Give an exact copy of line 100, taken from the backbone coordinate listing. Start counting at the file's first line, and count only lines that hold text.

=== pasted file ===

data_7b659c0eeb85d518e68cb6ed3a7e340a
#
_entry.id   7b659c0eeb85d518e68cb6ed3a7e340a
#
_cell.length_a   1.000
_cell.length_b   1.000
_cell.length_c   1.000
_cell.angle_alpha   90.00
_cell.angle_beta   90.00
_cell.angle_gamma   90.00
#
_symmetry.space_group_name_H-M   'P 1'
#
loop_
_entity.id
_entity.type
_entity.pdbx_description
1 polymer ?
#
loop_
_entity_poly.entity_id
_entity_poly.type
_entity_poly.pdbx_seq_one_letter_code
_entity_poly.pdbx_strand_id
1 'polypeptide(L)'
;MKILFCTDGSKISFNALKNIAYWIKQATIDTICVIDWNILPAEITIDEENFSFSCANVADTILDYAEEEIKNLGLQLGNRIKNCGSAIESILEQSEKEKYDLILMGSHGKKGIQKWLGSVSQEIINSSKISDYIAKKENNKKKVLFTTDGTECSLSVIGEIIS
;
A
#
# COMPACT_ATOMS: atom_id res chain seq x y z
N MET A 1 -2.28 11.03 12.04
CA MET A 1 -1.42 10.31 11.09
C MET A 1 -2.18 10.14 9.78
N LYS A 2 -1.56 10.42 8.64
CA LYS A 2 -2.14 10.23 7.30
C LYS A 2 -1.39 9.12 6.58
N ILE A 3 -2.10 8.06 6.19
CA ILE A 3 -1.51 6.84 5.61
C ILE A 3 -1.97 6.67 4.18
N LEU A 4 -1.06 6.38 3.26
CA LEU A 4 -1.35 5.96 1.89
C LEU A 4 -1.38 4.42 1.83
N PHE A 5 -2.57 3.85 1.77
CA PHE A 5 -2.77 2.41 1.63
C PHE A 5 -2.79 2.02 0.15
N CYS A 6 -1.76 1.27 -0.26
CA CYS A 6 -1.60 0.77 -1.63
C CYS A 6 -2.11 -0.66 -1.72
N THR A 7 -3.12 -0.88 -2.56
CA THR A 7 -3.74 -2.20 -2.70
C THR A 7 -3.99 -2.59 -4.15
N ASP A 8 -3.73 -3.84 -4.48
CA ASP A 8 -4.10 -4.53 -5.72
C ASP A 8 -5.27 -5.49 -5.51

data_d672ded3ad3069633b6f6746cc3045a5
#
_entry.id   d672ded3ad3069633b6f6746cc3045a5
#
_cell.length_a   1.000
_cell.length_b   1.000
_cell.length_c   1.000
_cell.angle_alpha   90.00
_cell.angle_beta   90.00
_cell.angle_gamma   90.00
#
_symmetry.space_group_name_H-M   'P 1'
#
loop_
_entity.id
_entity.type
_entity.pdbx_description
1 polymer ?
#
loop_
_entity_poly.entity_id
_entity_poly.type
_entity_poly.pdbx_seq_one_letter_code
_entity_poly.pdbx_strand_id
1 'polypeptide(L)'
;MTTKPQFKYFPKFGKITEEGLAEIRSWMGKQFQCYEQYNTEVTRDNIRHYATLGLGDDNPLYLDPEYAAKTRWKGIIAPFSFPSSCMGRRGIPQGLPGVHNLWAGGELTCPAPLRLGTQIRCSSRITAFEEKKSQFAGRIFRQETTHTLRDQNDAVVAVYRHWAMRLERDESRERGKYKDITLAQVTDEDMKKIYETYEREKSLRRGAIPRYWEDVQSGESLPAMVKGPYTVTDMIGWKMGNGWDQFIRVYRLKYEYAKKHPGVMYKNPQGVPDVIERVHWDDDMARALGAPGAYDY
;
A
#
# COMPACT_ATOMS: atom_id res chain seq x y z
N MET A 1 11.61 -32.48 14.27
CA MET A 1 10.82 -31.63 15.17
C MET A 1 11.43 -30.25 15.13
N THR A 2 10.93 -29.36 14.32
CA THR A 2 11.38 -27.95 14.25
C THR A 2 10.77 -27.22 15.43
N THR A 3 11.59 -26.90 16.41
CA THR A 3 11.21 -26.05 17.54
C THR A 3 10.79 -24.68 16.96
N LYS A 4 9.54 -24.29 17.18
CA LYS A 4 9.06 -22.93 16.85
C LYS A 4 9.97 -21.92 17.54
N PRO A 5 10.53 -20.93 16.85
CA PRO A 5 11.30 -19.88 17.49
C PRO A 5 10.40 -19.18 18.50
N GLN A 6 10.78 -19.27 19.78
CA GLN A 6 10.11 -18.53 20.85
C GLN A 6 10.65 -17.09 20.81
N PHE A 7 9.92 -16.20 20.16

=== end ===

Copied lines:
N GLN A 6 10.78 -19.27 19.78